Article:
Eli Manning lasted a lot longer than most before being tossed onto the scrap heap that eventually claims almost everyone who has ever strapped on a helmet in the NFL.
Sentimentality doesn’t go far in the league, where what you’ve done in past Super Bowls isn’t nearly as important as what you did in your last game.
Manning probably understands that better than most, coming as he does from a royal family of NFL quarterbacks. It was just a few years ago that he watched from a distance as his brother was run out of Indianapolis after he was thought too old and decrepit to lead the Colts to another Super Bowl title.
Peyton Manning went to Denver and proved them wrong, and Eli Manning may do the same himself. Maybe not for the Giants, but perhaps for another team that could use a quarterback so durable that he started 210 straight games, and so good that he was MVP in two Super Bowl wins.
No, this isn’t the end for Eli Manning. Far from it, and it’s not beyond the realm of possibility to think he leads the Giants once again if current management should themselves happen to get sacked in the offseason.
If not, there are plenty of teams that would like a crack at a player who is the only quarterback to beat Tom Brady and the New England Patriots in not just one, but two Super Bowls.
”Eli’s a big boy, he’s played a lot,” said his father, Archie, who threw passes for 15 years in the NFL. ”He’s a tough guy. I’m very confident Eli will handle it.”
The way Manning was so unceremoniously removed as a full-time quarterback this week was a bit disconcerting, if nothing else. A coach increasingly desperate for wins not only benched a potential future Hall of Famer, but the player who has been the face of the Giants franchise for more than a decade.
”If you had a Mount Rushmore of not only New York Giants but New York athletes, he’d be on it,” said Davis Webb, the rookie quarterback who may end up getting some of Manning’s playing time.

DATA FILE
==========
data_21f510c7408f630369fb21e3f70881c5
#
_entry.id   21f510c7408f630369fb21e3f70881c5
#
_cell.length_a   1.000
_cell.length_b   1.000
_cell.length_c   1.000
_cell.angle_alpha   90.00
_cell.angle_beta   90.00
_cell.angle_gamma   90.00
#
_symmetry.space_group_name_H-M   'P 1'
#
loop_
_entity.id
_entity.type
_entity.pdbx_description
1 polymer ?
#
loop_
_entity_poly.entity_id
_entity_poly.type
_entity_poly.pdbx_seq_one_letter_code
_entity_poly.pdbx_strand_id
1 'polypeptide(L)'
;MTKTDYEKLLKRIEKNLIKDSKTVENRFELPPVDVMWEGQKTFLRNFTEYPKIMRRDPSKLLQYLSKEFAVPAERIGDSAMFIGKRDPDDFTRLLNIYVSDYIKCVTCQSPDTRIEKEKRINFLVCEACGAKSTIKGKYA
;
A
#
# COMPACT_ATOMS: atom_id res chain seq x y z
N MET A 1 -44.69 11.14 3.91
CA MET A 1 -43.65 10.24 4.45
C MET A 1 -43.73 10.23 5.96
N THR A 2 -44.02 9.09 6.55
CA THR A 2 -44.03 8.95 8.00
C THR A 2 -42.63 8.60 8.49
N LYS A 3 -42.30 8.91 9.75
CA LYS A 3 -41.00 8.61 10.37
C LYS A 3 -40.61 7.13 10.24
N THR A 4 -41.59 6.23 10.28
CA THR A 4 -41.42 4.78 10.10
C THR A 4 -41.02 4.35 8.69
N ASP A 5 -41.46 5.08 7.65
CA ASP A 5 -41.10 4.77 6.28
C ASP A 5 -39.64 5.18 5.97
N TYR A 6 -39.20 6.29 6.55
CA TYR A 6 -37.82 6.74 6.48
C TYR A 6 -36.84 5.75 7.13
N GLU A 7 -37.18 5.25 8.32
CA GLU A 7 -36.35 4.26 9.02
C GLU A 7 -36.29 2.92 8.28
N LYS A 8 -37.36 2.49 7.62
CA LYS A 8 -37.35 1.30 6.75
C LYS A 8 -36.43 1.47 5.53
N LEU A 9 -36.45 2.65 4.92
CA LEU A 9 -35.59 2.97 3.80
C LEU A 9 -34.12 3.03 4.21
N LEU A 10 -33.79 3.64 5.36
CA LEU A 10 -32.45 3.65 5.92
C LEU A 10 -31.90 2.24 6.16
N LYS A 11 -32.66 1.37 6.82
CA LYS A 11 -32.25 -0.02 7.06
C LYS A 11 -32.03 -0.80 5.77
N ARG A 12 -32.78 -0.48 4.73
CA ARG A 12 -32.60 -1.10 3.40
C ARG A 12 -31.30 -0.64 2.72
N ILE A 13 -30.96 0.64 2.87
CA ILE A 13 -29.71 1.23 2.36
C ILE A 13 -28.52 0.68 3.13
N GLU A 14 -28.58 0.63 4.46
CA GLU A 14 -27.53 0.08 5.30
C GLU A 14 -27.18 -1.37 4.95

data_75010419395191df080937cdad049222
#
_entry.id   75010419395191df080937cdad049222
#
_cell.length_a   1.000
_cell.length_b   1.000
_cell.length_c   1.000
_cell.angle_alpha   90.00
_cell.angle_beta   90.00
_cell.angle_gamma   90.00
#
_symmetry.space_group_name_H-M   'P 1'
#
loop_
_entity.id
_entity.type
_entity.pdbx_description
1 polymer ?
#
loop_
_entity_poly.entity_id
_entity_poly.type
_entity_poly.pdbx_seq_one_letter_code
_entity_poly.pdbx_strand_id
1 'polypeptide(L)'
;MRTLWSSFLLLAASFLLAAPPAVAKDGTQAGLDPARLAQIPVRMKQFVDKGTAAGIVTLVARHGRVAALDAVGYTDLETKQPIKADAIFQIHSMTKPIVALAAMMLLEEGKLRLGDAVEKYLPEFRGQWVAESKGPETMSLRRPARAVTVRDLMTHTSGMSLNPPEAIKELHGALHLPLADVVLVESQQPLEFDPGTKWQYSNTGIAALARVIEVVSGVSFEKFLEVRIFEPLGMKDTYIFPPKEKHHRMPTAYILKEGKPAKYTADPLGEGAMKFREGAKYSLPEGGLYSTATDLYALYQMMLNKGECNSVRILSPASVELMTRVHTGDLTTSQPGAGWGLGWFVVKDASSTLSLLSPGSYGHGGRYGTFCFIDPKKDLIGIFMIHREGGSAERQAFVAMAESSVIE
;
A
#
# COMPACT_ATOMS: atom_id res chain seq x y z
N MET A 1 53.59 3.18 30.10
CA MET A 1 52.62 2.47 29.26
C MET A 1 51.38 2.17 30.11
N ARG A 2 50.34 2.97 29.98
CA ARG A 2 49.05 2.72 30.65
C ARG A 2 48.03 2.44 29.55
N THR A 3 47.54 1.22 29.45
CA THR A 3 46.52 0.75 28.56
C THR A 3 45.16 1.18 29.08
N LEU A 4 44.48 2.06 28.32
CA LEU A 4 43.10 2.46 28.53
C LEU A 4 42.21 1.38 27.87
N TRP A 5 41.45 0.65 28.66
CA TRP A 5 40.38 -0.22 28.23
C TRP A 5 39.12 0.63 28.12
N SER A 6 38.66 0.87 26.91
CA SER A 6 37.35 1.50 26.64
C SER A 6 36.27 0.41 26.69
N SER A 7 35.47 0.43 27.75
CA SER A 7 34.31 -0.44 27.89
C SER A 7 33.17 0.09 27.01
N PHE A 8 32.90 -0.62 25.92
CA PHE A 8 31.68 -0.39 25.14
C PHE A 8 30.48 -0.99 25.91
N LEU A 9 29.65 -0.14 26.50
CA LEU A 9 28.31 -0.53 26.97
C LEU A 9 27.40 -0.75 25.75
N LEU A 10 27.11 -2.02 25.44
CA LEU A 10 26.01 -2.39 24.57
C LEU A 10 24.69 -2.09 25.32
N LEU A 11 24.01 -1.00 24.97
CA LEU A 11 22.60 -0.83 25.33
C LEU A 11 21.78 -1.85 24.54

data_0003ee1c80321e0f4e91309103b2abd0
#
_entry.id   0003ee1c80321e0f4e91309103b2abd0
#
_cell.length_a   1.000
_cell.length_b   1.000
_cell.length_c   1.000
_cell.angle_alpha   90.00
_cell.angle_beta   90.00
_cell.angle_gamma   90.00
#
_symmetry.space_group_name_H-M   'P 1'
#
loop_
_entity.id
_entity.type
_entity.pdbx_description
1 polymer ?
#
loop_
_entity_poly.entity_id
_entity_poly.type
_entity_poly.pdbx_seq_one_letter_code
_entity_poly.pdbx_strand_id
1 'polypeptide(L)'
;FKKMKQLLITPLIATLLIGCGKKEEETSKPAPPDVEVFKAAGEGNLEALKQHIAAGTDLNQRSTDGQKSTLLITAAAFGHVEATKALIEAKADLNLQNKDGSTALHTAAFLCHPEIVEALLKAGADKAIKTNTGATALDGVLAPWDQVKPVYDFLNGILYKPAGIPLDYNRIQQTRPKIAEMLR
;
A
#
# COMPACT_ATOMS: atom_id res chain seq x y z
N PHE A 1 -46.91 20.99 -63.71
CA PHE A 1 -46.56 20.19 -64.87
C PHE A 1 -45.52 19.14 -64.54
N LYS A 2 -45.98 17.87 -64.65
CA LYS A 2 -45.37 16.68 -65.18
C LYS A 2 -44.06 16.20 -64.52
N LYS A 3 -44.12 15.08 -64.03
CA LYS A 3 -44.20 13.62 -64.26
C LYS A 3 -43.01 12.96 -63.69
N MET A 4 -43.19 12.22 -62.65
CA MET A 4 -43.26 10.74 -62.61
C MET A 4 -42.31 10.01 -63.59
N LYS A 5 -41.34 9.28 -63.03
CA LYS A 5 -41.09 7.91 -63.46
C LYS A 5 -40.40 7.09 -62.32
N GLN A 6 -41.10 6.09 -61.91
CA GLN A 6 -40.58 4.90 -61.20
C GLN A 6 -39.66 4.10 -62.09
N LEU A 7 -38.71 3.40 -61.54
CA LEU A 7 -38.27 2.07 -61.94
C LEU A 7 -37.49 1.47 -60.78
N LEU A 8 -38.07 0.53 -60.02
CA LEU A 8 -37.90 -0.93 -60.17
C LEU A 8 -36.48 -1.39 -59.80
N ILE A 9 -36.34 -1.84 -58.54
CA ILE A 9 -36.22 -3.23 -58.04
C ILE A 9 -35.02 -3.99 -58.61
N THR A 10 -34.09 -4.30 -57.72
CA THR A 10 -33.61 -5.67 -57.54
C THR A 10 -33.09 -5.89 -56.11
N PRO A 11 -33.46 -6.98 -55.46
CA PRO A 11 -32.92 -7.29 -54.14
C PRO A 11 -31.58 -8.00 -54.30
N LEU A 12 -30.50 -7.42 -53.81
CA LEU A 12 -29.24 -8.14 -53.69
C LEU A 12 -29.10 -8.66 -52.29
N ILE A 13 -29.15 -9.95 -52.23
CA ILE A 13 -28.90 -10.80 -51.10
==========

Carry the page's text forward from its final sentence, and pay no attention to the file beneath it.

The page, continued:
Manning would be there indeed, probably occupying the Teddy Roosevelt position right next to Derek Jeter. And that’s part of what makes Manning’s sudden demotion as inexplicable as it was sad.
There’s nothing that will happen in the Giants’ final five games that makes coach Ben McAdoo’s decision any easier to digest. The team is playing out a lost season, and any talk about needing to try out Webb or Geno Smith under center is really just talk.
What makes it even more puzzling is that this isn’t how the Giants usually do business. This is an old-school franchise that prides itself on stability and deliberate moves, as evidenced by how long former coach Tom Coughlin stuck around.
This made the Giants look more like the New York Jets, their stadium partner at the Meadowlands.
”This is so much bigger than Eli Manning. This is about an entire organization that has gone sideways,” said NFL Network analyst Kurt Warner. ”If you’ve got one guy that represents what this organization has been about and the character and the success of this organization, it’s that guy that has been under center in Eli Manning. He’s never done anything but show character and do things the right way.”
Manning showed that by handling his sudden demotion about as professionally as possible, though tears welled in his eyes Tuesday as he discussed it with reporters.
”I don’t like it, but it’s part of football, you handle it,” he said. ”I didn’t do my job. `’
Someone had to take the fall for a miserable 2-9 season and, while Manning is not blameless, it should be noted that 19 Giants are on injured reserve and he has played behind a leaky offensive line that general manager Jerry Reese failed to patch during the offseason. Even Manning’s toughest critics acknowledge that, though the fact remains he’s six years removed from his last Super Bowl win and on the back nine of his career at the age of 36.
It’s never really a shock when an NFL player is demoted or cut loose. This is a league that values players only as commodities, which is why even the most elite players get only guaranteed signing bonuses and no guaranteed contracts.
Manning is luckier than most because he’ll get a chance to play again, whether in New York or somewhere else. Like his brother before him, he can pretty much pick where he goes and what kind of system he plays under.
Yes, Manning deserved better after 14 seasons than an ignominious benching late in a lousy season.
For players, though, there are seldom happy endings in the NFL.
Tim Dahlberg is a national sports columnist for The Associated Press. Write to him at tdahlberg(at)ap.org or http://twitter.com/timdahlberg